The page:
SIMON: And Red Box, the kiosk DVD business, is continuing to have success. But these statistics should give them pause. In 2012, digital streaming was expected to go up 135 percent, and keep climbing.


AZUZ: What do you think? Does it matter if physical media disappear? Are there benefits to holding a book or a DVD in your hands? If you`re on Facebook, head to to tell us what you think.

When I was walking into work today, I noticed that the sky looked absolutely cerulean. That`s not a word you say too often, even if all you do is natter. There is a reason I`m using these rarely used words, it`s not just a bunch of persiflage. Every year professors at Wayne State University in Detroit come up with a list of ten useful, but underused words. It`s an interesting idea, but what does it let you winkle? Well, the men behind it say they`d like to see the words used more often, but they aren`t trying to dragoon you. They just think the words make the world a more interesting place. That may sound a little mawkish, but think about it this way: if these words don`t get used, they could retract chelonian style. So, if your vocabulary could use some expanding, there is no need for fantods. Just sprinkle some of these words in, and no one will mistake you for a troglodyte. Although, they might think you`re full of buncombe.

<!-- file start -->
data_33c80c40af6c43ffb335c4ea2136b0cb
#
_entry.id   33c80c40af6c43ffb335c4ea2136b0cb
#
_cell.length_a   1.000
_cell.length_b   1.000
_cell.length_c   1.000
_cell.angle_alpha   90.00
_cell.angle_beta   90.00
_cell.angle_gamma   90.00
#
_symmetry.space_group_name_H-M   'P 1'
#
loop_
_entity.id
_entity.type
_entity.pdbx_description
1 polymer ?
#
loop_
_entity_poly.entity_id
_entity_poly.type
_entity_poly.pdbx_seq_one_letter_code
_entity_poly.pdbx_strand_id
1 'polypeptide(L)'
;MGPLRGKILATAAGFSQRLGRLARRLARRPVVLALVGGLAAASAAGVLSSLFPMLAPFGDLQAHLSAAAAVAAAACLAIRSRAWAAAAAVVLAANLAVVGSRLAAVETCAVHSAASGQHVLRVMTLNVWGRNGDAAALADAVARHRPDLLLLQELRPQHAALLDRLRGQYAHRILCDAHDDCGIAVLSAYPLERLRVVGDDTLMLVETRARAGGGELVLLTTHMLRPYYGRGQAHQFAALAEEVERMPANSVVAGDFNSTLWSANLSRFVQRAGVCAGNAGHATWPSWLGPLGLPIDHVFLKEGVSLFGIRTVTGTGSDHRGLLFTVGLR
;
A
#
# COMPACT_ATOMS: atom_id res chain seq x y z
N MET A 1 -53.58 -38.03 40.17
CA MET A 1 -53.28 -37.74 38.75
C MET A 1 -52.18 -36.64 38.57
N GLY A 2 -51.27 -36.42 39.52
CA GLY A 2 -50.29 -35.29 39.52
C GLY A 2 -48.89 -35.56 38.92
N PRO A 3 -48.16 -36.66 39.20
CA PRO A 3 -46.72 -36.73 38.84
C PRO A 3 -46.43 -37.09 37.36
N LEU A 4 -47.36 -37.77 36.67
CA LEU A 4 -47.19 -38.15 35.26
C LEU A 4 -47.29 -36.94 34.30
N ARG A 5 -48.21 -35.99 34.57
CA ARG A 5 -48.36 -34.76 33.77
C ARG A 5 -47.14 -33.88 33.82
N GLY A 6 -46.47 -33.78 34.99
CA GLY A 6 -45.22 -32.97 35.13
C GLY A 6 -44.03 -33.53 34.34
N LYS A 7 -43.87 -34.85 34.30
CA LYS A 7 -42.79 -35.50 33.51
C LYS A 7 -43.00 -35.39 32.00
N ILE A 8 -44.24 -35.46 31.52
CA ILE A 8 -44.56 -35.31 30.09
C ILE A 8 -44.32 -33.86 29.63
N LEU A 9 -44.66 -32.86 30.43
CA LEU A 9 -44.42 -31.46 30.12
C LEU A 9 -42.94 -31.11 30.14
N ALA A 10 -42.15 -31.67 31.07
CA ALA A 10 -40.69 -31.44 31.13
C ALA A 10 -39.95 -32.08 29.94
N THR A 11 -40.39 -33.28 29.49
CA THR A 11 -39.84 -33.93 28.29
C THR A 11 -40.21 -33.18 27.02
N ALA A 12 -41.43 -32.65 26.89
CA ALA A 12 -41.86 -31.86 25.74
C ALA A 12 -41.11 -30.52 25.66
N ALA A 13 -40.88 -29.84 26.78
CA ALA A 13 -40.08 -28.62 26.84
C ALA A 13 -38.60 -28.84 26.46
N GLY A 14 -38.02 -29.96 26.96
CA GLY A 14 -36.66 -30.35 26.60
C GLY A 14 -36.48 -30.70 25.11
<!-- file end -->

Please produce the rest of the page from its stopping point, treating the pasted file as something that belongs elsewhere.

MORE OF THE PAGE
UNIDENTIFIED FEMALE: It`s time for a "Shoutout Extra Credit." Which U.S. president started the tradition of throwing out baseball`s first opening-day pitch? You know what to do, was it William Taft, Franklin Roosevelt, John Kennedy or Ronald Reagan? Put another three seconds on the clock and go.

President Taft got this tradition going in 1910, every president since has had a chance to toss out a first pitch, too. That`s your answer and that`s your "Shoutout" extra credit.


AZUZ: President Taft loved baseball. He played it when he was a kid, threw out their first pitch, plus a lot of people believe he started the seventh-inning stretch. Taft was also one of our larger presidents, so some people might not think he`d be the first choice to be a regular racing mascot for the Washington`s Nationals. When the team decided to expand the event to five former presidents -- the Nationals announced Taft as the newest name in the lineup. He`ll hit the base path every home game to run for the presidency.

Well, today`s "Before We Go" comes from the risks of reporting file. This journalist was finishing up a report on goats at the local fair. She was even saying how friendly they were, but maybe she spoke too soon.


UNIDENTIFIED FEMALE: ABC 7. Would you not eat my pants?




AZUZ: Goat? The thing looks more like a ram. The reporter laughed it off, said it didn`t hurt, but I bet it got her adrenaline going. That kind of thing give you a real charge. And I`m guessing they won`t stay in touch even if they started off as pen pals. We`ve goat to go for now, but we will be ba-a-ck tomorrow. Have a great day.